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How to do a chimney cap repair
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Doing a chimney cap repair isn’t one of the most elaborate projects that will be required to maintain a top-quality fireplace.

Doing chimney caps that are composed of metal will help maintain a proper barrier that keeps the rain and snow from coming in and accumulating behind the fireplace walls.

The caps come in various designs and styles, like ones that are aerodynamic to reduce any downdraft from the passing winds and breezes. The cap also comes with many other features, including a solid top. But sometimes the fire you burn will send creosote particles out and they have been known to accumulate within the cap that could eventually block the proper flow of air needed.
When doing the chimney cap repair, the main goal is to clean off the built up creosote that can be a huge issue for most metal caps.

•    The first step is to put on some shoes with rubber soles and some clothes that will fit loosely on you. Then you will want to set up your ladder – preferably an extension ladder that will extend to about three feet above the ease to allow a safer way to climb onto the roof. Don’t forget to bring a Phillips screwdriver and a wrench as these tools are the most important for this job.

•    If you lift the chimney cap off and it is attached to the flue, you need to locate the screws and unscrew them using your screwdriver. Then you can use the wrench to hold the nuts steady during this part, provided there are nuts. This will allow you to be able to take the cap down to make any necessary repairs in your garage.

•    One way to remove the built up creosote is to use a chisel and a hammer as a way of scraping it from the cap’s sides. It’s probably a good idea to wear protective gloves to keep your hands protected from the creosote. When you have chipped all of it off, you can collect what you have removed into a bag for disposal in the garbage can.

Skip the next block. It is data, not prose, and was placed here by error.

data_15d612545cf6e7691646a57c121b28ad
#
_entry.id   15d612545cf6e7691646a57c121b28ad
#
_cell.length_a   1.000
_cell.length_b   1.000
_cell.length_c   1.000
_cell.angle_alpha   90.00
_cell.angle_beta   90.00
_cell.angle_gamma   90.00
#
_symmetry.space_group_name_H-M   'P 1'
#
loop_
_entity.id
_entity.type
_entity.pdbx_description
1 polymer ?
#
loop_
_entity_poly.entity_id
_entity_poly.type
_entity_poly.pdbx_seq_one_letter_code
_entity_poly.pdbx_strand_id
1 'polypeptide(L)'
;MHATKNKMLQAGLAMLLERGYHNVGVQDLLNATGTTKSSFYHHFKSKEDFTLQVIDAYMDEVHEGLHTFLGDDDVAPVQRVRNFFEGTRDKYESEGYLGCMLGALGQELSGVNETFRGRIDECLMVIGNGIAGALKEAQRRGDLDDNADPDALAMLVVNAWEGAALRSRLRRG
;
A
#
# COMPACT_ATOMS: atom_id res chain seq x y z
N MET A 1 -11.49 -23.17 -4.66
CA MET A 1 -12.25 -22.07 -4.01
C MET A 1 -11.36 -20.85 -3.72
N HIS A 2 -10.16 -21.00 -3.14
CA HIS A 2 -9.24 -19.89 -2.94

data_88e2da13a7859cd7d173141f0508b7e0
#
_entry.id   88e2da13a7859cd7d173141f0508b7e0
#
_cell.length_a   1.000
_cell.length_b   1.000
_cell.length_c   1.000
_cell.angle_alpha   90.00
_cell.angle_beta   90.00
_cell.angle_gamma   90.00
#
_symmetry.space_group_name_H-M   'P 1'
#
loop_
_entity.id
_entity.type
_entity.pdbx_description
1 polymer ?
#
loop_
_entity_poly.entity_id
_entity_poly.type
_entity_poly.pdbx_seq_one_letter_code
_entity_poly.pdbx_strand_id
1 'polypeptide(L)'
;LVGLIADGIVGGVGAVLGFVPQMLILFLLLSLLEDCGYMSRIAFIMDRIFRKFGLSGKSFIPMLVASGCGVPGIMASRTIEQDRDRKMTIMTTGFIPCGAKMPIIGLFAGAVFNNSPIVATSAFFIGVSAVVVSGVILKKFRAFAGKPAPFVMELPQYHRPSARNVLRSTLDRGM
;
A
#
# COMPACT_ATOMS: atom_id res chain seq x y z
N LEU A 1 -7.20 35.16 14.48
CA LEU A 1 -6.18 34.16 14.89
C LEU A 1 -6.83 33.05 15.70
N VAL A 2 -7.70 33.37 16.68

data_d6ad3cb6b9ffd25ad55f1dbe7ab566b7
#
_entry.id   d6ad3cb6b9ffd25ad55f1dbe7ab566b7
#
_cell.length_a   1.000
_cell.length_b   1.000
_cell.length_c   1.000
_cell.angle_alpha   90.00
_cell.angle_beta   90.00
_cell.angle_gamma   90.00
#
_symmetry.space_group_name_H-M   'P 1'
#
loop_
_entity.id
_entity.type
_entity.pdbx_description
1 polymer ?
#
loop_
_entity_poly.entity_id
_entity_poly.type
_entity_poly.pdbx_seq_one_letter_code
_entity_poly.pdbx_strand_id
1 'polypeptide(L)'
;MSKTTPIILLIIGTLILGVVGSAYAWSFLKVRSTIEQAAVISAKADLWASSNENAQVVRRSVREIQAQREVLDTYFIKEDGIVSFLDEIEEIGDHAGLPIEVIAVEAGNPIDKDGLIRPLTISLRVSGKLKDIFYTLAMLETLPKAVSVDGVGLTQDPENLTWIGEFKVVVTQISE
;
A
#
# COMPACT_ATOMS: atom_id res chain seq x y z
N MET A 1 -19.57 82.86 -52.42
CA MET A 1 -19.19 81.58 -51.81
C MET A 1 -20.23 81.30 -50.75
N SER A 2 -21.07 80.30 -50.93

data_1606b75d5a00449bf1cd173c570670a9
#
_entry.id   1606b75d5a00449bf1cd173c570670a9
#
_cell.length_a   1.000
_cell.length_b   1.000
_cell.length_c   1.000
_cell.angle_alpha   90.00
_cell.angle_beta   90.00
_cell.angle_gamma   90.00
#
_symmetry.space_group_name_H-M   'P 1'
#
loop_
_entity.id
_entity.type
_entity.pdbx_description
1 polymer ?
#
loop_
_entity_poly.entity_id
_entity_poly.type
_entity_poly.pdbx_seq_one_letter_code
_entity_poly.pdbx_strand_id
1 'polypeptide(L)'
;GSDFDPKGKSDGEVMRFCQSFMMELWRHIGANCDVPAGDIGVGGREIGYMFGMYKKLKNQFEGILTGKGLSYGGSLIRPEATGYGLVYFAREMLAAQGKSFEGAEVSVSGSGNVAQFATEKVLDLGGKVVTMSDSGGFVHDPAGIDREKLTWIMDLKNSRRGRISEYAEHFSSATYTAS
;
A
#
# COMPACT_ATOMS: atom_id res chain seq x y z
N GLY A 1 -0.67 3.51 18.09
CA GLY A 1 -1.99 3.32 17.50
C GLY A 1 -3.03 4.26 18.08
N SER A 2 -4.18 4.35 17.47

•    While you have it detached, you have a chance to repair any joints that might have been separated. This can be done by screwing them back together with the use of self-tapping sheet metal screws. Afterwards, you can clamp that joint by using a C-clamp followed by using a drill and a No. 2 drill bit to drive the screw. On a side note, there’s no need to create any predrilled holes since the self-tapping screws will do that for you.

•    With the chimney cap, you can then go back up the ladder onto the roof to make any needed repairs to the crown, which is the part that is the lining around the outside of the flue. Cleaning the crown can be done with a scrub brush and water that will remove the algae. This is also a good opportunity to find any cracks in the cap’s crown.

•    If you find any cracks in the crown, you will need to seal them with the application of a crown sealant – which can be put on using a simple paintbrush. This product will provide water resistance will usually keep the water out of the chimney. One common mistake is some use it when the mortar is separating from the rest of the chimney.

•    There might be a need for the more extensive repair by chipping off any loosened mortar by using that same chisel and hammer that was used for the excess creosote. What needs to be done is combining powdered mortar with water in a tray to create a stiff mixture and use a trowel to apply it into the spaces left by the older mortar that was chipped off. Then you need to slope the newer mortar away from the opening.

•    Now you will want to set the chimney cap back into the proper position after the sealant has dried and the mortar is set 100 percent. You will want to fit this cap back around the flue, or you could always attach the cap with the support using screws to hold it in place.
For more info: Chimney relining

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Chimney Repair experts, chimney rebuilding, masonry work, chimney liner, chimney crown, fix leaky chimneys in Marietta, Norcross, Duluth, Lawrenceville, Gwinnett, Woodstock and more.